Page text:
By Bill Graham, Technical Marketing Specialist, GrammaTech

The promise of static analysis is compelling but our most frequently asked question is, “Where do we start?” Security is a top-of-mind concern, so we are also frequently asked questions such as, “How vulnerable is our software and how do we start to fix it?” This article describes a reasonable starting point and process for understanding your current vulnerabilities and adopting static analysis as part of an ongoing improvement process.

Where to Begin with Static Analysis Tools for Security Audits
As with any automated software tool, it’s important to know what you’re looking for. In the case of discovering a system’s vulnerabilities, a security audit makes sense. This does require some manual homework ahead of time — for example, if a system doesn’t have a formal threat analysis, it’s a good time to consider doing one. Understanding the threat environment and attack surface of your system is critical in a security audit.

Threat Model and Attack Surface
The probability of a cyber attack affecting a device is a function of both the attack’s potential impact and the attack is possible. A threat assessment is performed in order to establish a threat model and attack surface, by looking at the motivations and intents of potential attackers, their possible avenues to attack your system, and the probability of them being successful in that attack:

• Attack sources and motivations – Threats can be insiders, activists, terrorists, criminals, state-sponsored actors, or competitors. Understanding the sources of attacks and their motivations can help you understand the goals of an attack and whether such a group could achieve the attack.

• Roles and privileges of authorized users – Identifying users and their access rights is essential to enforcing a key security principle of least privilege. Limiting access of operational users to prevent dangerous operation or leakage of important data prevents insiders and attackers from gaining more than their privilege level allows.

• Identification of potential electronic attack vectors – Typically, network connections and other peripheral I/O provide intrusion access to attackers. In some cases, the attack vector may be internal from local access to the user interface or local area network. In other cases, access via a wide area network or even the Internet is a possibility.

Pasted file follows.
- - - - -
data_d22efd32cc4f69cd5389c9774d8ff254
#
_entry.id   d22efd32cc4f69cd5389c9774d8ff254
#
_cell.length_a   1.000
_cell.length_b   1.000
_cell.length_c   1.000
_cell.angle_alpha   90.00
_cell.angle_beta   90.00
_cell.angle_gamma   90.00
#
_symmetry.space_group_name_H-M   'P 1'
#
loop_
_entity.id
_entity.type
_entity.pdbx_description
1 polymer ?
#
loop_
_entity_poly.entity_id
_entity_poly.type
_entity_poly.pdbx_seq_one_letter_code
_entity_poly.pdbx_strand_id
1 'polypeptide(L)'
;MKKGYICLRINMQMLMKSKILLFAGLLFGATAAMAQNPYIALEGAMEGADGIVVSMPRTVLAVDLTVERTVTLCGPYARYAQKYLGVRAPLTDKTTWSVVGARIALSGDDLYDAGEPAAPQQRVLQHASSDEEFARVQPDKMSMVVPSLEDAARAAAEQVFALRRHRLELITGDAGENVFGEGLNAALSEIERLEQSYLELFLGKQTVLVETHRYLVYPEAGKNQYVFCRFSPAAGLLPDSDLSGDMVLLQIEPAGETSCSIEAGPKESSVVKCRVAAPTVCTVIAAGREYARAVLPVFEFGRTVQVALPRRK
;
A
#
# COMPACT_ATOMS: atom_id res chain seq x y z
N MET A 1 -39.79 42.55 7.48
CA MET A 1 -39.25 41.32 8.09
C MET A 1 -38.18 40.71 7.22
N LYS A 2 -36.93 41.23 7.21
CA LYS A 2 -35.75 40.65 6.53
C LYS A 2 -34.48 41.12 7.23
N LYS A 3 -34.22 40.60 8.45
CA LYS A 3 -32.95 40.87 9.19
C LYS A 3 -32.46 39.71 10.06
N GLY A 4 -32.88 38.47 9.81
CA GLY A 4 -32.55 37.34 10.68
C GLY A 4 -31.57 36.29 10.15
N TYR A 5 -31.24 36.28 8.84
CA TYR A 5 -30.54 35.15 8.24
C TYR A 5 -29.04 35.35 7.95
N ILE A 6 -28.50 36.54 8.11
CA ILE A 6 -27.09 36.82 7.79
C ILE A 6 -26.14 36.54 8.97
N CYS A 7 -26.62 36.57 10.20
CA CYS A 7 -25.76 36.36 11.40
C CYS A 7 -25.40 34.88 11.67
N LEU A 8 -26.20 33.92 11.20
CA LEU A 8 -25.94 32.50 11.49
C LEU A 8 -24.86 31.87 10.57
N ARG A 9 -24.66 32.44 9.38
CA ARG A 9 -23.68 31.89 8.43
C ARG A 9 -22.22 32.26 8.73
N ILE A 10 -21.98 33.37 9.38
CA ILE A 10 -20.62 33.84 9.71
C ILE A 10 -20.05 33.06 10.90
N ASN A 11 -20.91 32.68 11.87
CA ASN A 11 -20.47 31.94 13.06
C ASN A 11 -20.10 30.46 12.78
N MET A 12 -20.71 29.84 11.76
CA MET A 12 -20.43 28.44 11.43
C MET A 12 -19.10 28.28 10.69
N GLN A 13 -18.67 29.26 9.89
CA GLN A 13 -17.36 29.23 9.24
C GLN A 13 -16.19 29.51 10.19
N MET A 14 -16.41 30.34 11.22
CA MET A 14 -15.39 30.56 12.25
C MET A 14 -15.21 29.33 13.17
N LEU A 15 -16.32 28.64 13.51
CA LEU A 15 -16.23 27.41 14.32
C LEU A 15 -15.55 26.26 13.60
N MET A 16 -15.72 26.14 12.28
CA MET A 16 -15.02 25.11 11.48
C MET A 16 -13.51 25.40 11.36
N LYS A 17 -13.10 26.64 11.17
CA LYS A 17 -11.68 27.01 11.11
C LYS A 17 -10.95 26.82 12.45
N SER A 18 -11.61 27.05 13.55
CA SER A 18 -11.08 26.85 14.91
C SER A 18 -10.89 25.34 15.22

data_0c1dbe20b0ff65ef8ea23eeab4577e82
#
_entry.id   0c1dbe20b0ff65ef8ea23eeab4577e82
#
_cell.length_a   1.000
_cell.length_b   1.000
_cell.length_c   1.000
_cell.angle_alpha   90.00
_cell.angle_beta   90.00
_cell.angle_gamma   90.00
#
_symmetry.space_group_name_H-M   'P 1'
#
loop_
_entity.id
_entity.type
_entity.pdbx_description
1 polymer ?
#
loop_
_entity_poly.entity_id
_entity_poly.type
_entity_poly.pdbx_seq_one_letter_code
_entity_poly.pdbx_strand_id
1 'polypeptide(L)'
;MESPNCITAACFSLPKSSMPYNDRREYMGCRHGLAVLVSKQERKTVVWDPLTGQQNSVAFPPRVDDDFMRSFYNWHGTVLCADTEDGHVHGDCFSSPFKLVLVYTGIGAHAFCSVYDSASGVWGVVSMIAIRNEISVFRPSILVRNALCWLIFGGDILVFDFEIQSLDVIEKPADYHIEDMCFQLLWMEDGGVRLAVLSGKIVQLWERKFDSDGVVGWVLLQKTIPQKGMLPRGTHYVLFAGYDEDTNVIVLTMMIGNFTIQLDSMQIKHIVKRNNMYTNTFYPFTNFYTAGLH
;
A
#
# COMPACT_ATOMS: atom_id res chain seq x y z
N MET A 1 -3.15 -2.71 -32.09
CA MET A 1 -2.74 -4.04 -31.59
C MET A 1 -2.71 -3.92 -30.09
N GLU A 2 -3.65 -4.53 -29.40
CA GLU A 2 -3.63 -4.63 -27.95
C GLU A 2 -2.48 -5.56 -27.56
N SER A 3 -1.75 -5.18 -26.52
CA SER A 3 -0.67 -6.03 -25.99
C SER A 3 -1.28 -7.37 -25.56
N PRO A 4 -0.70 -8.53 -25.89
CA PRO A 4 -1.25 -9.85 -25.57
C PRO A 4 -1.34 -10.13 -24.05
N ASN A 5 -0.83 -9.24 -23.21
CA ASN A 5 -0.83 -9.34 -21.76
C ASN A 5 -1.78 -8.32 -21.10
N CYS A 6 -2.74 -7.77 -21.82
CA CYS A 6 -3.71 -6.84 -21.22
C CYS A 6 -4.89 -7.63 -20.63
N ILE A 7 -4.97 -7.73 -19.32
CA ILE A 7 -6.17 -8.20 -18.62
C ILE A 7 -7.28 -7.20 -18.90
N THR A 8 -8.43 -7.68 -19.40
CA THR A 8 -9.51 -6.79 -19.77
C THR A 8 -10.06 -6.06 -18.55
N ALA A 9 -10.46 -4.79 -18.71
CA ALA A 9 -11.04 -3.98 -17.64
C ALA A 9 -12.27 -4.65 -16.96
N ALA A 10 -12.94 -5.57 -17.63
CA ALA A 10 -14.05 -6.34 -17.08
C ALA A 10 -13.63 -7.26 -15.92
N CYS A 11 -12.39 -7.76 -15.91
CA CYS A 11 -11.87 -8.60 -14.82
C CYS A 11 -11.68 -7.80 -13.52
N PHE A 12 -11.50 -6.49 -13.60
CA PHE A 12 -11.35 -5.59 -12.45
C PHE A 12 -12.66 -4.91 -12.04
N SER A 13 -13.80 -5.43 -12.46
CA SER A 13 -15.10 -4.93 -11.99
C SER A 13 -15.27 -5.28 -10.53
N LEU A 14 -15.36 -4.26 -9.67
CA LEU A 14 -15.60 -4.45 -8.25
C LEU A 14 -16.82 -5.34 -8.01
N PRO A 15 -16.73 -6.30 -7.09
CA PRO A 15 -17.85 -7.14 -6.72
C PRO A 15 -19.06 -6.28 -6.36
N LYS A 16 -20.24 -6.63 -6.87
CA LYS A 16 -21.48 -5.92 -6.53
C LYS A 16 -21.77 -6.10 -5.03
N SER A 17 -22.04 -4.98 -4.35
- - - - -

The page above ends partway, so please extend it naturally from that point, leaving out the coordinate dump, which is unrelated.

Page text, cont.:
• Assessing attack difficulty – The loss assessment indicates which services and functions would have the most impact if attacked. The relative difficulty of these attacks must be evaluated based on the attackers and their intrusion vector.

• Assigning a threat metric – It’s not possible to foresee every attack, nor is it efficient to attempt to protect against every possible attack. Attacks from outside the defendable network segment, for example, that have a large impact and a low attack difficulty would have a high threat metric. Scoring each combination of source and motivation, attack vector, and attack difficulty are required.

A thorough threat assessment yields an understanding of what external interfaces are the biggest threats to the attack. This information pinpoints which interfaces and types of tainted data (from input) allow security vulnerabilities to be exploited. Detecting vulnerabilities in source code, including potentially hazardous data flows, is particularly well suited to advanced static analysis tools. Knowing which interfaces need to be analyzed (for example, network) helps narrow the scope of the analysis.

Configuring Static Analysis Tools
Advanced static analysis tools ship with a set of default warnings and errors. These are the most critical and useful quality and security defects that customers need; however, these are not always the most relevant to an individual case. When performing early security audits, it’s more important to narrow down the analysis in order to create a reasonable amount of errors and warnings for evaluation. This is done by adjusting the following parameters: